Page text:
Dear Amy: My husband and I are in our mid-80s, in generally good health and are blessed to have our three children and their families nearby. We see them all often.
One of our sons has always been very careful about his diet and follows all the latest research on the most healthful way to eat.
Now, every time he visits we get dreary lectures on what we should and shouldn’t eat, what to throw out of our larder, what research to study, and what daily routines to incorporate into our life.
He won’t let it go. We try to lightheartedly dissuade this unwelcome “advice,” but it falls on deaf ears.
Incidentally, by most standards we eat a very healthy diet — very little meat, lots of vegetables and fruits, whole grains, nuts. We do include a bit of sugar. No caffeine or alcohol. And we exercise regularly.
We are happy to live like this for the rest of our days.
How can we convince our son to accept that we are going to eventually die, and we’d rather enjoy our time with him free of endless tussles about what we choose to eat?
Dear Loving Mother: You might not be able to convince your son to accept your eventual death. That’s a tall order for someone who seems to be trying his hardest to prevent it.
You don’t mention whether he evangelizes with everyone. If so — yes, how dreary.
Elders often say that one privilege they enjoy is the ability to be blunt, without worrying too much about the reaction.
Try that. For example, “Son. We’re going to stop you right there. We appreciate how much you love us, but we will not be changing our diets. Why? Because we don’t want to.”
Dear Amy: I have a question about catching COVID from riding in an elevator.
Yesterday I was on an elevator in a residential building. I was wearing my mask and a scarf around my neck.
A young lady got on the elevator with no mask on. She started sneezing.
I quickly got panicky, and the elevator door opened. I promptly left the building. I wasn’t a tenant there.
Is there any chance I can catch the virus that way?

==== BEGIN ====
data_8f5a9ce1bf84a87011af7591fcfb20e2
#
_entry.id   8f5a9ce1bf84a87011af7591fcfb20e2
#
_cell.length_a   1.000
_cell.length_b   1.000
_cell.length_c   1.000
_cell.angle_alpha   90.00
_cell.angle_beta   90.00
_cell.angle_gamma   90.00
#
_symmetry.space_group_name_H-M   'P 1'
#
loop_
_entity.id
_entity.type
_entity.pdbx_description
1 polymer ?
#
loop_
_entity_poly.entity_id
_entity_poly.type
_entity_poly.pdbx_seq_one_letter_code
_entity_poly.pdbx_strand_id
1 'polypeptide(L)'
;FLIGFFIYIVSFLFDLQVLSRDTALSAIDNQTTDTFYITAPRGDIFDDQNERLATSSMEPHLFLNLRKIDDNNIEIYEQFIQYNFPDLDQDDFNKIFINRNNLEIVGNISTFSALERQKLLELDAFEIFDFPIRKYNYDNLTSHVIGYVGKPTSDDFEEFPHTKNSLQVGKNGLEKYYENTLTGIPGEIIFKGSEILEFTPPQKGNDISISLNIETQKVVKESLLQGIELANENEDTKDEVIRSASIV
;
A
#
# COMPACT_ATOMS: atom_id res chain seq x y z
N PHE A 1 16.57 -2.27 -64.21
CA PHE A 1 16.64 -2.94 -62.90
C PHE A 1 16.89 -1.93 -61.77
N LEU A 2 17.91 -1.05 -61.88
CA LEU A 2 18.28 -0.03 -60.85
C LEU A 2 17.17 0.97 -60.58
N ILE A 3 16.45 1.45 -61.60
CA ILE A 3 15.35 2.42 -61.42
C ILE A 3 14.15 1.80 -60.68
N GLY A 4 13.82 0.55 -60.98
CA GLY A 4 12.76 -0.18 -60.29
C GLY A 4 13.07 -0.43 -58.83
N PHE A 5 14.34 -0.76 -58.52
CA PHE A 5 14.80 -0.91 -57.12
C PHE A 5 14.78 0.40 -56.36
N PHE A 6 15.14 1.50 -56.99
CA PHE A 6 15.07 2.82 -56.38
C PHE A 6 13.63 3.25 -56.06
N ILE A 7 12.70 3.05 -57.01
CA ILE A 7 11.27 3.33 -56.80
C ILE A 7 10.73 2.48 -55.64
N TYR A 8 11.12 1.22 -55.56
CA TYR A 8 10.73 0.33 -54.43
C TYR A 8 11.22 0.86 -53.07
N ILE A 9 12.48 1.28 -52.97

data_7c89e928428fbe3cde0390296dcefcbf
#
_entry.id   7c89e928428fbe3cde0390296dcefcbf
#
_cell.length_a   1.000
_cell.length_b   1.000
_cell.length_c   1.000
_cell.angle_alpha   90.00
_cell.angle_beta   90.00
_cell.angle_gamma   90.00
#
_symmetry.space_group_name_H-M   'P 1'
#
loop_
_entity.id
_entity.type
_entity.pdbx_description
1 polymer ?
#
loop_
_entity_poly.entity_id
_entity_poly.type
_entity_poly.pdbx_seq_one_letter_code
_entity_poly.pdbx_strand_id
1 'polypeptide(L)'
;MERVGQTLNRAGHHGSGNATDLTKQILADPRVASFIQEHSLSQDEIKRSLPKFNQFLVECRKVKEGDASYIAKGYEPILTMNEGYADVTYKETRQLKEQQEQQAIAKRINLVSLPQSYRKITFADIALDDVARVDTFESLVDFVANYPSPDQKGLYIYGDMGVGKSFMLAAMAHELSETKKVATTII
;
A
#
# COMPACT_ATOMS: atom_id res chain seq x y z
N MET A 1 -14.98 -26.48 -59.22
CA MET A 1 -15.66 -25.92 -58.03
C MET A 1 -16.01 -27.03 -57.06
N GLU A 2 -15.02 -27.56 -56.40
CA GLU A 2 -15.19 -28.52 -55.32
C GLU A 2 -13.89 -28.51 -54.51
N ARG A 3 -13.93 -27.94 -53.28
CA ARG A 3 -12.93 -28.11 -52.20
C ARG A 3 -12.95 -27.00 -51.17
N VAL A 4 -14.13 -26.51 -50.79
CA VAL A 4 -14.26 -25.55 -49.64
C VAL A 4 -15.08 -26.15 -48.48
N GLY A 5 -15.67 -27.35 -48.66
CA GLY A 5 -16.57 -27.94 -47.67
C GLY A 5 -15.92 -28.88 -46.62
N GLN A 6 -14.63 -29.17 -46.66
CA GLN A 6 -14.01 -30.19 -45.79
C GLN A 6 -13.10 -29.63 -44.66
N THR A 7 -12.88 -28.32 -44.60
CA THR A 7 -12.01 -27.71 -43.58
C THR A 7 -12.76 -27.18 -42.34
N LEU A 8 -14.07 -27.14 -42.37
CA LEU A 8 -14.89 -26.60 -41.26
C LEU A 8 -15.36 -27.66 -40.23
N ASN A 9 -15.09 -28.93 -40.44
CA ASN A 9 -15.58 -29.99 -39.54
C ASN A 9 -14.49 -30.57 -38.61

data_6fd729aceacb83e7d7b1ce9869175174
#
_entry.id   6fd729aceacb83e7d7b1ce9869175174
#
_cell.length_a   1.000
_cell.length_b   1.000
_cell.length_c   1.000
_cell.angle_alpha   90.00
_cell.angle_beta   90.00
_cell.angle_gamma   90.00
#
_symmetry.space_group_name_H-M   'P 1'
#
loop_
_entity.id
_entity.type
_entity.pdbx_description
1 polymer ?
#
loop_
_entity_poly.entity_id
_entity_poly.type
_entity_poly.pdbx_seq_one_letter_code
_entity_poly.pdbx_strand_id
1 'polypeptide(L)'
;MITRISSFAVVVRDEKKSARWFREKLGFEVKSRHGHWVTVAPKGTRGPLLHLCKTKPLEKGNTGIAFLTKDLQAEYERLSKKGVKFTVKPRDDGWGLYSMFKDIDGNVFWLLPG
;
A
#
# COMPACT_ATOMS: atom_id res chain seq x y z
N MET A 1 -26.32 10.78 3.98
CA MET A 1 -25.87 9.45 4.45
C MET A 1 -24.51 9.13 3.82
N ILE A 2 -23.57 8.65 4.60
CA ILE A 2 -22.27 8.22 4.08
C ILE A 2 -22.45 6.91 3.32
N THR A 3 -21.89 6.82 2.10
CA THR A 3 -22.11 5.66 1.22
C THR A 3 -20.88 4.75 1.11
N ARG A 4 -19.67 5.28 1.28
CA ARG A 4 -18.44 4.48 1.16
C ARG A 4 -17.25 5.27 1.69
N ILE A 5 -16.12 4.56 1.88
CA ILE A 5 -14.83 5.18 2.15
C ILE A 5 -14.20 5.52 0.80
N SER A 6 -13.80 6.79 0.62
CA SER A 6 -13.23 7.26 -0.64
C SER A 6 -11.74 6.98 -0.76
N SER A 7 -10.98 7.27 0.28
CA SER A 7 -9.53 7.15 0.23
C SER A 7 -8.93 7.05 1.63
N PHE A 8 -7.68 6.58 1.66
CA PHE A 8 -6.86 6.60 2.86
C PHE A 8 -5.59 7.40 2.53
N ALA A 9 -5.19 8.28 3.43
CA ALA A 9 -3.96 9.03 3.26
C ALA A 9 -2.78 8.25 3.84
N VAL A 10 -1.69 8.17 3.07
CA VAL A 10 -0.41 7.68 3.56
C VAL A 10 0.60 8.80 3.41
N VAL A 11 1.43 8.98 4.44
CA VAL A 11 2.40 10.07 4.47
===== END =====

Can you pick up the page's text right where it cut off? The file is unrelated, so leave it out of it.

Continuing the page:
Please let me know. Thank you.
Dear Panicked: You can learn more about COVID and keep up on current research through the Centers for Disease Control and Prevention (cdc.gov).
Several studies performed and published in the earlier days of the pandemic focused on the risk of contracting the virus while riding in an elevator. Standing close together in an enclosed space definitely creates a risk for virus transmission, and a sneeze forcefully sends droplets into the air, but ventilation systems used in many elevators tend to force those droplets downward toward the floor.
Facing away from other elevator riders can reduce this risk further.
So yes, if the person who sneezed had COVID — or a cold — you could become infected. Your mask provided protection (the CDC describes mask-wearing as a “critical public health tool”).
Because you are extremely concerned, you should minimize the risks as you perceive them, while understanding that living in the world is something of a risky prospect for all of us.
Keeping up with your vaccinations, wearing a high-quality well-fitting mask, and washing your hands often are all proactive ways for you to minimize the risk of transmission.
You should ask your physician to assess the specific medical risks to you if you do get the COVID virus.
The new variants of the COVID-19 virus are reported to be very communicable, but weakened in strength — meaning that people are more likely to contract the virus, but much less likely to land in the hospital or even the doctor’s office as a result of the illness caused by the virus.
In my opinion, your extreme anxiety and panic response actually poses a significant and immediate health risk to you. Left untreated, your anxiety might have a far greater impact on your quality of life than a bout of COVID.
Dear Amy: The question from “At-My-Wits-End Wife” sent shivers up my spine. Her husband’s violence was escalating, and he was killing small animals.
I married a man like that and his behavior did accelerate. He tortured and killed my cat. He tortured and abused me in less than one year of marriage.
I left unannounced to anyone and had to hide from him. I’m so thankful I was able to save my life.
Dear Safe: This is horrific. I hope she does leave. Now.
You can email Amy Dickinson at email@example.com or send a letter to Ask Amy, P.O. Box 194, Freeville, NY 13068. You can also follow her on Twitter @askingamy or Facebook.